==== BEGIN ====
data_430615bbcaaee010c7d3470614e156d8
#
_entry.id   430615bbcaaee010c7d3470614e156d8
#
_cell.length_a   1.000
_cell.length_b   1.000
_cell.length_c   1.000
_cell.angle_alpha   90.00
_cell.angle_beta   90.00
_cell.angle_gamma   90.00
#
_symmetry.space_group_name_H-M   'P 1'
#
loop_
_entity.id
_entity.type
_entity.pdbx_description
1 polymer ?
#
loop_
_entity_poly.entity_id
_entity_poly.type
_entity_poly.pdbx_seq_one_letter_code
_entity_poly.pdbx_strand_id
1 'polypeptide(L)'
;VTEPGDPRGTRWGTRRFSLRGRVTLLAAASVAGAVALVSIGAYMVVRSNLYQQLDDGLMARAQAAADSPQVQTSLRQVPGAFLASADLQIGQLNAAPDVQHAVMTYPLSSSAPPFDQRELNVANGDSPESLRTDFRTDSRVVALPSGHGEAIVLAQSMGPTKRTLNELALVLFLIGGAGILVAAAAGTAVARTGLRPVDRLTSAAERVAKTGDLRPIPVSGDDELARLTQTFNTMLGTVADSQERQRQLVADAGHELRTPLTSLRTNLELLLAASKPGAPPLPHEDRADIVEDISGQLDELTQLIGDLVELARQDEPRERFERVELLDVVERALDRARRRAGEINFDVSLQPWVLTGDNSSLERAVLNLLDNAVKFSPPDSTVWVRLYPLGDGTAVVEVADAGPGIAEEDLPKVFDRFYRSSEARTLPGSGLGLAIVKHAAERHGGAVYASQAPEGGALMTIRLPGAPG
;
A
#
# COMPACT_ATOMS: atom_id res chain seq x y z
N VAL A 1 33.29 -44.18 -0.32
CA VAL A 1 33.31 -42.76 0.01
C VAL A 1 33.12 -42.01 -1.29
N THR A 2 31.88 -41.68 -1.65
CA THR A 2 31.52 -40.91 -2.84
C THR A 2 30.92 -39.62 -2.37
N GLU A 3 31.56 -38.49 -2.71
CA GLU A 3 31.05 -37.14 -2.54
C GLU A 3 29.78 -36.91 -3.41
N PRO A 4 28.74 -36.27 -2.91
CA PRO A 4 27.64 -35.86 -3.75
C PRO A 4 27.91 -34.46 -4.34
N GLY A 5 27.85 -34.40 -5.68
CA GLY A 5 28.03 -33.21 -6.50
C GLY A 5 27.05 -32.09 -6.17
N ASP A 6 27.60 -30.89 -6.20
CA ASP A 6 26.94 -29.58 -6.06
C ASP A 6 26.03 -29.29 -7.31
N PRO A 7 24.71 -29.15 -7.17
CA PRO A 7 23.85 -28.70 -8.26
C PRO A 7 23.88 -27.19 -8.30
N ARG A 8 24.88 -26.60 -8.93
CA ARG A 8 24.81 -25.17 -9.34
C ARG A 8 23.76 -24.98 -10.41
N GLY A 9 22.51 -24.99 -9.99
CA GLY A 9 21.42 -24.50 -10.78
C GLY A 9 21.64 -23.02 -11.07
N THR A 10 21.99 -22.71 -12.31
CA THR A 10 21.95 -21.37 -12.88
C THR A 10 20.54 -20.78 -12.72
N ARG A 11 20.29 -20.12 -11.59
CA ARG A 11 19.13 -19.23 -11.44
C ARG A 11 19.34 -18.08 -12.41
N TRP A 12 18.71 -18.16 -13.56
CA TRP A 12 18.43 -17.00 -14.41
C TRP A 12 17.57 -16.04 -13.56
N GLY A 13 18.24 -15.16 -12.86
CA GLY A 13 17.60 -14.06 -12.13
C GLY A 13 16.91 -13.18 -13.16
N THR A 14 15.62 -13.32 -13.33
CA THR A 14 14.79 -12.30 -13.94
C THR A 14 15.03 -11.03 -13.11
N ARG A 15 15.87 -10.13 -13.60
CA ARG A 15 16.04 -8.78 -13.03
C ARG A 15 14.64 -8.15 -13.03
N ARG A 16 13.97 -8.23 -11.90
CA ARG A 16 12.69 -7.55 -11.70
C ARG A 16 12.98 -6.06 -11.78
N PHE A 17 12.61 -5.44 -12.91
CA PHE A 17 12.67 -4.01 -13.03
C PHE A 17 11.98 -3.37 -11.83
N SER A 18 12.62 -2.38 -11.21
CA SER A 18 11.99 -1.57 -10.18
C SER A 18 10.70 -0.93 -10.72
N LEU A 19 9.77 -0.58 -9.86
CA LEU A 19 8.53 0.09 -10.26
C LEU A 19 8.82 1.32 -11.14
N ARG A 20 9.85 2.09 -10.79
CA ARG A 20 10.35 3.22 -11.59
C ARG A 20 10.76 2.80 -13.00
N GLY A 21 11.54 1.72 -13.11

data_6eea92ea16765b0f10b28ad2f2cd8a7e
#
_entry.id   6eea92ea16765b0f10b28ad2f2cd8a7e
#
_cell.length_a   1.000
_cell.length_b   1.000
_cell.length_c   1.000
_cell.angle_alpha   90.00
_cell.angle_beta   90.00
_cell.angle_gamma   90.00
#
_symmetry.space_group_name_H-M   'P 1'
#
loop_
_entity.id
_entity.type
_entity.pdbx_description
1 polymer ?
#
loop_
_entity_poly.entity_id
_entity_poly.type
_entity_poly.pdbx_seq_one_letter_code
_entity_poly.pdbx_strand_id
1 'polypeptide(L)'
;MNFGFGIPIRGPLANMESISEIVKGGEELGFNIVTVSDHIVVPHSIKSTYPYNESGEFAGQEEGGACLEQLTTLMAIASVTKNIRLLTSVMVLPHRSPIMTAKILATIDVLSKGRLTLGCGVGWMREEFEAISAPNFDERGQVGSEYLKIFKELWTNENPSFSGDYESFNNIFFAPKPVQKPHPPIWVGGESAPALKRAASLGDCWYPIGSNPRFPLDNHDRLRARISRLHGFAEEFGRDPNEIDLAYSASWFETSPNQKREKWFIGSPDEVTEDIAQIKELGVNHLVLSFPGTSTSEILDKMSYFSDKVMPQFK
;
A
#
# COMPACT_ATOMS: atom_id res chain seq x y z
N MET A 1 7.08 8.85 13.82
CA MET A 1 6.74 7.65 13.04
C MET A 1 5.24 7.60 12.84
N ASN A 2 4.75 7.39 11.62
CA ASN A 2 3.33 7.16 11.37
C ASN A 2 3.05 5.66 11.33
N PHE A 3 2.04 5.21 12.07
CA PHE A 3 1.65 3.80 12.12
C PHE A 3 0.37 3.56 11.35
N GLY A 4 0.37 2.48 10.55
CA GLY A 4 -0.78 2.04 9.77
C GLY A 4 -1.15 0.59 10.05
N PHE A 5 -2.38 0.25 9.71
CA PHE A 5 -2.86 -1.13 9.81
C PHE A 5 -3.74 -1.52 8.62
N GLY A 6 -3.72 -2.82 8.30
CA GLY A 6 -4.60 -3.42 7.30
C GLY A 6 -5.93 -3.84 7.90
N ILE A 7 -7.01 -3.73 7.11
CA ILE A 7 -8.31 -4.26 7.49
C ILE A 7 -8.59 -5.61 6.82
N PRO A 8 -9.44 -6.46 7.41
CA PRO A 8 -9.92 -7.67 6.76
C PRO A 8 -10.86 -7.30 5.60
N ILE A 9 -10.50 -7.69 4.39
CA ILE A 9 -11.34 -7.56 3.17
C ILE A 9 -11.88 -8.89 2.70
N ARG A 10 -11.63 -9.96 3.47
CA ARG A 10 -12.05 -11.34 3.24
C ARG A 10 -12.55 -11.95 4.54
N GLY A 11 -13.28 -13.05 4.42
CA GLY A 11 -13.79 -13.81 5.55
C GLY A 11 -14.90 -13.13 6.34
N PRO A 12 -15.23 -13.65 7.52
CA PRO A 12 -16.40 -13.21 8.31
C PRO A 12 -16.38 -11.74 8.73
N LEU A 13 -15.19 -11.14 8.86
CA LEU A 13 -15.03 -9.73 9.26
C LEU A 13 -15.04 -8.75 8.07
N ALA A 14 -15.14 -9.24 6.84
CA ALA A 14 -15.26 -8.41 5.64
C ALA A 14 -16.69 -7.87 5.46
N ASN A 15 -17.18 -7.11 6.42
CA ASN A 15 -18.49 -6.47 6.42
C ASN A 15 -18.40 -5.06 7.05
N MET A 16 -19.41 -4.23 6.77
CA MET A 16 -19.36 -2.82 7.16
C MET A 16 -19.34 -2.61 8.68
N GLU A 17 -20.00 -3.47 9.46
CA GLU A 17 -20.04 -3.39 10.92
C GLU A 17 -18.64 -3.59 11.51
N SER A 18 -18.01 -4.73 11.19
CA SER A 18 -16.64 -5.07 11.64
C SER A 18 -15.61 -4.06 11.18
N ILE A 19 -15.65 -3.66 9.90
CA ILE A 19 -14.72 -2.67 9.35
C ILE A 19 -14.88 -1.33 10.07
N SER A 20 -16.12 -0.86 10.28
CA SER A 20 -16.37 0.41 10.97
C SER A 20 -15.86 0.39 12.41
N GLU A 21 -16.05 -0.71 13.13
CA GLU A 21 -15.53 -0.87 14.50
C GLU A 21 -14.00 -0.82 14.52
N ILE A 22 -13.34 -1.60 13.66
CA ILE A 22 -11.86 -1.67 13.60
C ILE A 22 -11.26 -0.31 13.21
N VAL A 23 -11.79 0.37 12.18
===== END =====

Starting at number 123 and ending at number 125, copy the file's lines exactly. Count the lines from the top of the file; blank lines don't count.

CA MET A 1 6.74 7.65 13.04
C MET A 1 5.24 7.60 12.84
N ASN A 2 4.75 7.39 11.62